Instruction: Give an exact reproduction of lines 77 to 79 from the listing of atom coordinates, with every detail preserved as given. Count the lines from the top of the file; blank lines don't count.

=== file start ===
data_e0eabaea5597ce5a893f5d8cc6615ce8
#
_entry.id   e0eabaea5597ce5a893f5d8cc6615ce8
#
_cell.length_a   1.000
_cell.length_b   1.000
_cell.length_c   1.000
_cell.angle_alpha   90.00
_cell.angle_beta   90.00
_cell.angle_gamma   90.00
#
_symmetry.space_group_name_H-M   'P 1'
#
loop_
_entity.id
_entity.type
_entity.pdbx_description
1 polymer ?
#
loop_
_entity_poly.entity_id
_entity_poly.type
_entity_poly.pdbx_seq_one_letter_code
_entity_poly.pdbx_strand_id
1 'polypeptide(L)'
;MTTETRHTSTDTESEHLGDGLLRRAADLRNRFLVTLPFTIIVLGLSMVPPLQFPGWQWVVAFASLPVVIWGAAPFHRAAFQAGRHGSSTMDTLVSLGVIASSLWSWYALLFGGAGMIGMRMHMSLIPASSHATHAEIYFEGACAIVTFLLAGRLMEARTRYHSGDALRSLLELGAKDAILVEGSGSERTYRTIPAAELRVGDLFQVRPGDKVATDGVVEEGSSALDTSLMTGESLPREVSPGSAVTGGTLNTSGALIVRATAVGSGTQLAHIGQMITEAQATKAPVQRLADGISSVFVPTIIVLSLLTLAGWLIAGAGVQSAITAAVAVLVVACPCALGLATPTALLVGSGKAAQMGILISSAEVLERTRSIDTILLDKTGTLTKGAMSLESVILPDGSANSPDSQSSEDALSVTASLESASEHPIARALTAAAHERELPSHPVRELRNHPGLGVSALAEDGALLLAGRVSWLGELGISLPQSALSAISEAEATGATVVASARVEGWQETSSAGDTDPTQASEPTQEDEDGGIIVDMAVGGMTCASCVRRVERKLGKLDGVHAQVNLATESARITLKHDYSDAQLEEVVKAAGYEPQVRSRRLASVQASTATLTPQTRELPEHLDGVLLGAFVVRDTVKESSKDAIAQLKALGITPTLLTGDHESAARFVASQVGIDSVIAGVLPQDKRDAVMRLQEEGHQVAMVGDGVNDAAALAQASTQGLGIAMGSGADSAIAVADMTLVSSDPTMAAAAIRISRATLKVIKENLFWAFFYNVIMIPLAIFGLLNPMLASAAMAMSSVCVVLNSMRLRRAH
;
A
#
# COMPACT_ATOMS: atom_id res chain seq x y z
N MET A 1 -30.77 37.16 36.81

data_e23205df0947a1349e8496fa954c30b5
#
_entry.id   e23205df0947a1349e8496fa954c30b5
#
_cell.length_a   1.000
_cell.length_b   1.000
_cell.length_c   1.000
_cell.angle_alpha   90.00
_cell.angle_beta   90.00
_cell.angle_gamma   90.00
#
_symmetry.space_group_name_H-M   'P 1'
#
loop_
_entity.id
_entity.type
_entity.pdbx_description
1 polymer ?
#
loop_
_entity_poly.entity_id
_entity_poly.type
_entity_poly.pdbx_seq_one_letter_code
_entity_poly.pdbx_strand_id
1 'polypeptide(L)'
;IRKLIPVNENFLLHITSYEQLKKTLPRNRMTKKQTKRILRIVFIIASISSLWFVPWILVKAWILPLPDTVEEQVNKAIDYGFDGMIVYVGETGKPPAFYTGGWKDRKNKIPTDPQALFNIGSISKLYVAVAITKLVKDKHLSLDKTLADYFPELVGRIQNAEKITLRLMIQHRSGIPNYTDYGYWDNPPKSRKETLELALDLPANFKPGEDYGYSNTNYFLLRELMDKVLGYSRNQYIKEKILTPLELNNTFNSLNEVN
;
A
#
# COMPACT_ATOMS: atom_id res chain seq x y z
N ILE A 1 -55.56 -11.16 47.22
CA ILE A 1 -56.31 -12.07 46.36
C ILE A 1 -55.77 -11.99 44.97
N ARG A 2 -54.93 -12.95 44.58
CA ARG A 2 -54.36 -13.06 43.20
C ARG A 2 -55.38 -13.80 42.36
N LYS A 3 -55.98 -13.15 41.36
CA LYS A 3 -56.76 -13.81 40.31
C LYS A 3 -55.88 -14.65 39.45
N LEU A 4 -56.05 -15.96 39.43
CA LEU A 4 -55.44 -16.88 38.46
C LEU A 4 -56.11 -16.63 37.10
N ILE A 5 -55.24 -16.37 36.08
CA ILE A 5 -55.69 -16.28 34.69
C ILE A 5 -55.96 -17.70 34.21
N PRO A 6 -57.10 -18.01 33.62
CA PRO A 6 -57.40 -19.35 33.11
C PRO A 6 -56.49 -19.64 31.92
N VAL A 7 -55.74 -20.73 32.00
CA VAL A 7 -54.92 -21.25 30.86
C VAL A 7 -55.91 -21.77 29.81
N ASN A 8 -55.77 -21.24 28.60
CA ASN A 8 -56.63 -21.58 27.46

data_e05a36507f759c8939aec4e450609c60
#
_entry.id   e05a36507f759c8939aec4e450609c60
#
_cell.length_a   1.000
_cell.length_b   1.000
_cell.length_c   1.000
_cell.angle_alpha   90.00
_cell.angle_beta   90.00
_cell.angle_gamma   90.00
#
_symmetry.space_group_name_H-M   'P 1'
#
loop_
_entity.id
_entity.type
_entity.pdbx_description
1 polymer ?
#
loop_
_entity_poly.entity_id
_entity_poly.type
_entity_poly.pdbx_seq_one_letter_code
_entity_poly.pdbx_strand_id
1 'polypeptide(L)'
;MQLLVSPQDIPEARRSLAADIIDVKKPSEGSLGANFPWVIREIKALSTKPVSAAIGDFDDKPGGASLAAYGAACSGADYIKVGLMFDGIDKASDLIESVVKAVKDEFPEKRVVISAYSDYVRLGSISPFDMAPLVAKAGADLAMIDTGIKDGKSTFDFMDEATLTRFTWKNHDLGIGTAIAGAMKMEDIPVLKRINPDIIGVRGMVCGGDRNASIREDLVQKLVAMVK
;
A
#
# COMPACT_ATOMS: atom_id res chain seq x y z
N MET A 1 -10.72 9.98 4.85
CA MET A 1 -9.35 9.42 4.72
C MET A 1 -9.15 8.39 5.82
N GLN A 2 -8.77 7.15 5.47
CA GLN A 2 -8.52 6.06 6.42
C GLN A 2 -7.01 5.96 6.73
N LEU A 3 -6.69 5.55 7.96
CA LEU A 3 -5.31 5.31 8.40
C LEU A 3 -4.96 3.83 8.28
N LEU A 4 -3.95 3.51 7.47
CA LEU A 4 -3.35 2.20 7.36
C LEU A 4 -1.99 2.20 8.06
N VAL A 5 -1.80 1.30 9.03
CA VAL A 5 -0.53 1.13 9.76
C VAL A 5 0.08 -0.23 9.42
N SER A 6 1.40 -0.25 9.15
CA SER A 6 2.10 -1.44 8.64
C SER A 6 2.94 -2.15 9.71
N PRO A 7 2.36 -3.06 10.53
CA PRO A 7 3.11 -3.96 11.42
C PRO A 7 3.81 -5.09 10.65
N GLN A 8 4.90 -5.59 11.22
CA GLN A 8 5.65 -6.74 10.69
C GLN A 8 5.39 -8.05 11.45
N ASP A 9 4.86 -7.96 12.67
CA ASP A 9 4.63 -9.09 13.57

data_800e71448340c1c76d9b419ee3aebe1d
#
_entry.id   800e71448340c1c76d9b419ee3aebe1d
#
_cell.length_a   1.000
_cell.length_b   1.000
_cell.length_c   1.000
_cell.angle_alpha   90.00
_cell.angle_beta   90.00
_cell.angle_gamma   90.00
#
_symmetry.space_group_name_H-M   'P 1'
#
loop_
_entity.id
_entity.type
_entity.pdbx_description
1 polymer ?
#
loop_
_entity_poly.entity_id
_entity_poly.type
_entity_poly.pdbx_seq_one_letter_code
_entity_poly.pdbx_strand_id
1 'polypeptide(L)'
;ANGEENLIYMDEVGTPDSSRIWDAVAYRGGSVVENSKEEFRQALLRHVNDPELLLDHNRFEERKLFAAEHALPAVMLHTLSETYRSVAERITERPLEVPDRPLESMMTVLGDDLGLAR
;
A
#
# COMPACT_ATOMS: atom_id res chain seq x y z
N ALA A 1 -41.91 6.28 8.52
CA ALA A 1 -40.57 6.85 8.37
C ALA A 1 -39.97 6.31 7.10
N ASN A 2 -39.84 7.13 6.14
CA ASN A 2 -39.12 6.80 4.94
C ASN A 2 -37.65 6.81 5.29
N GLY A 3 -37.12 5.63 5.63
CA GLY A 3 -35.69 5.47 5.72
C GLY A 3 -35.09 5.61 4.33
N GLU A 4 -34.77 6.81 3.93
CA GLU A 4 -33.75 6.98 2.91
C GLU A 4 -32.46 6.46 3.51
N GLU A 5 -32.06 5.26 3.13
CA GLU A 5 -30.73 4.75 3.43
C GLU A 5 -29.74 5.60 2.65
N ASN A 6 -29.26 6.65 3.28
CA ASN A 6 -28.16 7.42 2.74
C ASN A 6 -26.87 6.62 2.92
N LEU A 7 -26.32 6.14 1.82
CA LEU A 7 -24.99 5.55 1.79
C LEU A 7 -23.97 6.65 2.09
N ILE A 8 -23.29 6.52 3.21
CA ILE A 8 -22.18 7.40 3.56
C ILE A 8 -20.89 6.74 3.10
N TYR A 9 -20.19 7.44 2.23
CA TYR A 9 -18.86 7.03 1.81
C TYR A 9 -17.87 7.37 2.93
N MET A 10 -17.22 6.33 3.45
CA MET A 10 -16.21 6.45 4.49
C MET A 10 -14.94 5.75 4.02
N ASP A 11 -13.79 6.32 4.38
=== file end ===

N PRO A 6 -57.10 -18.01 33.62
CA PRO A 6 -57.40 -19.35 33.11
C PRO A 6 -56.49 -19.64 31.92